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thegreenspuncorp.com

Investments

13

Portfolio Exits

1

About Greenspun Corporation

The Greenspun Corp. is a privately owned company that manages and oversees the financial interests of the Greenspun Family of Companies. Headquartered in Henderson, Nev., TGC holds a strong regional presence in real estate, media, communications, travel and tourism, gaming and technology. Wel lpositionedto sustain a competitive advantage, TGC has partnered with shareholders, associates and the community to build an innovative portfolio of market leaders including American Nevada Company, SkyMall, travel websites VEGAS.com and LasVegas.com, various gaming partnerships, as well as the Greenspun Media Group whose primary businesses include weekly newspapers and magazine publications.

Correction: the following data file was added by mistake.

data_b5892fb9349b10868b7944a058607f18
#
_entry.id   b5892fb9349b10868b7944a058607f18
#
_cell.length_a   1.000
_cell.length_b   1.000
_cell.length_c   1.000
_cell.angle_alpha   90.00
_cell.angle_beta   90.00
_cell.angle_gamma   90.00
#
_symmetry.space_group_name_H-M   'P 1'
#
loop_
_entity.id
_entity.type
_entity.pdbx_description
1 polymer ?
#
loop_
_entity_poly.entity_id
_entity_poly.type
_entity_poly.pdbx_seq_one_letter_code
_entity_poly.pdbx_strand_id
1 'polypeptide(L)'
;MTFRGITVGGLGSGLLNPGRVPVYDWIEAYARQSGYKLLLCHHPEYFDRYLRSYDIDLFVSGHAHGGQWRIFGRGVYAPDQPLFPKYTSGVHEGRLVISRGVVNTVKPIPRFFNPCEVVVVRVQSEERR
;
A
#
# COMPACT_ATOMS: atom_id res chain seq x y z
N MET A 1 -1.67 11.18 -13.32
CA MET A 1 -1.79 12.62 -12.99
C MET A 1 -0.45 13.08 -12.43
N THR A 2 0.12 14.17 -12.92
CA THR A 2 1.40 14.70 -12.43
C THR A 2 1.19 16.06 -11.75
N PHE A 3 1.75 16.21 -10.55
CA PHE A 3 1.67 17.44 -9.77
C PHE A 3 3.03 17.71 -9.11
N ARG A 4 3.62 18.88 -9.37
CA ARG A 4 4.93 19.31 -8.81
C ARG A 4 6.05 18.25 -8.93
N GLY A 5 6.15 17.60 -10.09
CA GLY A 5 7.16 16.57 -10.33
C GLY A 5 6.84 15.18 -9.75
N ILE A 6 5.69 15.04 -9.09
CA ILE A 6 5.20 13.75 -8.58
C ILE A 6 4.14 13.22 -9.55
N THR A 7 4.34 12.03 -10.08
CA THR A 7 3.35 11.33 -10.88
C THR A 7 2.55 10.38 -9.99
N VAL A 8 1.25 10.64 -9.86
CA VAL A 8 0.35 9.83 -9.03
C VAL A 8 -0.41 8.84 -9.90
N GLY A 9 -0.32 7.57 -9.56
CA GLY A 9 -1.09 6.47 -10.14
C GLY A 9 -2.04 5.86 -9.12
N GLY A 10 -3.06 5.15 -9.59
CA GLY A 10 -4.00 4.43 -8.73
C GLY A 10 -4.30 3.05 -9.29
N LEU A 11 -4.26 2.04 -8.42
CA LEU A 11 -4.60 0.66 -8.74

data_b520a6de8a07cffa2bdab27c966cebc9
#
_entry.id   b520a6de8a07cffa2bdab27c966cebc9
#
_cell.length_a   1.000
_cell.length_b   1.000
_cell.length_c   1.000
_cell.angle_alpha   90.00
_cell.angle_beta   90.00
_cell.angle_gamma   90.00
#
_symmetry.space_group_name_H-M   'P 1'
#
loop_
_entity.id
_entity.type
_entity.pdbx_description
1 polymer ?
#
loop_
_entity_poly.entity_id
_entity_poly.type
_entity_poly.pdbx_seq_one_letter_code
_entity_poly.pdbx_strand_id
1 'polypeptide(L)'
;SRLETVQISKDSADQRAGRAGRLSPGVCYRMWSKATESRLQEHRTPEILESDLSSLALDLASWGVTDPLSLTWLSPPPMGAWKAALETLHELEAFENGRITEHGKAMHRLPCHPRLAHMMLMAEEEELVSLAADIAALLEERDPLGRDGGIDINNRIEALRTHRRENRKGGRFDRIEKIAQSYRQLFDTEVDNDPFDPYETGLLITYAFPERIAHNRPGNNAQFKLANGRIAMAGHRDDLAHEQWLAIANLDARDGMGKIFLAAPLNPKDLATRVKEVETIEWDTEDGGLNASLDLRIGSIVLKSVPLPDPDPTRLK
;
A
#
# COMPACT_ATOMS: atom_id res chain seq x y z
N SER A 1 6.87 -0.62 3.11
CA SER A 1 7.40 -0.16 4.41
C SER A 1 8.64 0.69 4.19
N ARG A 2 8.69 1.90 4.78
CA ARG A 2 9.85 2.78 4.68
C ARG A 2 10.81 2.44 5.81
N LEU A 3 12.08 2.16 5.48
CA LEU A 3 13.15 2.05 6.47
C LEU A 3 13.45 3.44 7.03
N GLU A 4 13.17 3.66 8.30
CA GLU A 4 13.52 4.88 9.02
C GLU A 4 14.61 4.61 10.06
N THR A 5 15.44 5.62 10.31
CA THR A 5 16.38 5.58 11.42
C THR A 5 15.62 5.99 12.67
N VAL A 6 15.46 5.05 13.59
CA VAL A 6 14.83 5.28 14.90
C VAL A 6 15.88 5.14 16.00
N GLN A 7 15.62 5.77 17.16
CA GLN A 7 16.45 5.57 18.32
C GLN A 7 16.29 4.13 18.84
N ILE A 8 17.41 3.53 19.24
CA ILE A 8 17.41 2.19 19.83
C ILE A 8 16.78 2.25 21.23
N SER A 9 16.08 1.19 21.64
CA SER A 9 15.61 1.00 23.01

Headquarters Location

901 North Green Valley Parkway

Henderson, Nevada, 89074-7105,

United States

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Latest Greenspun Corporation News

These alleged TikTok scammers are targeting Black influencers

Dec 7, 2022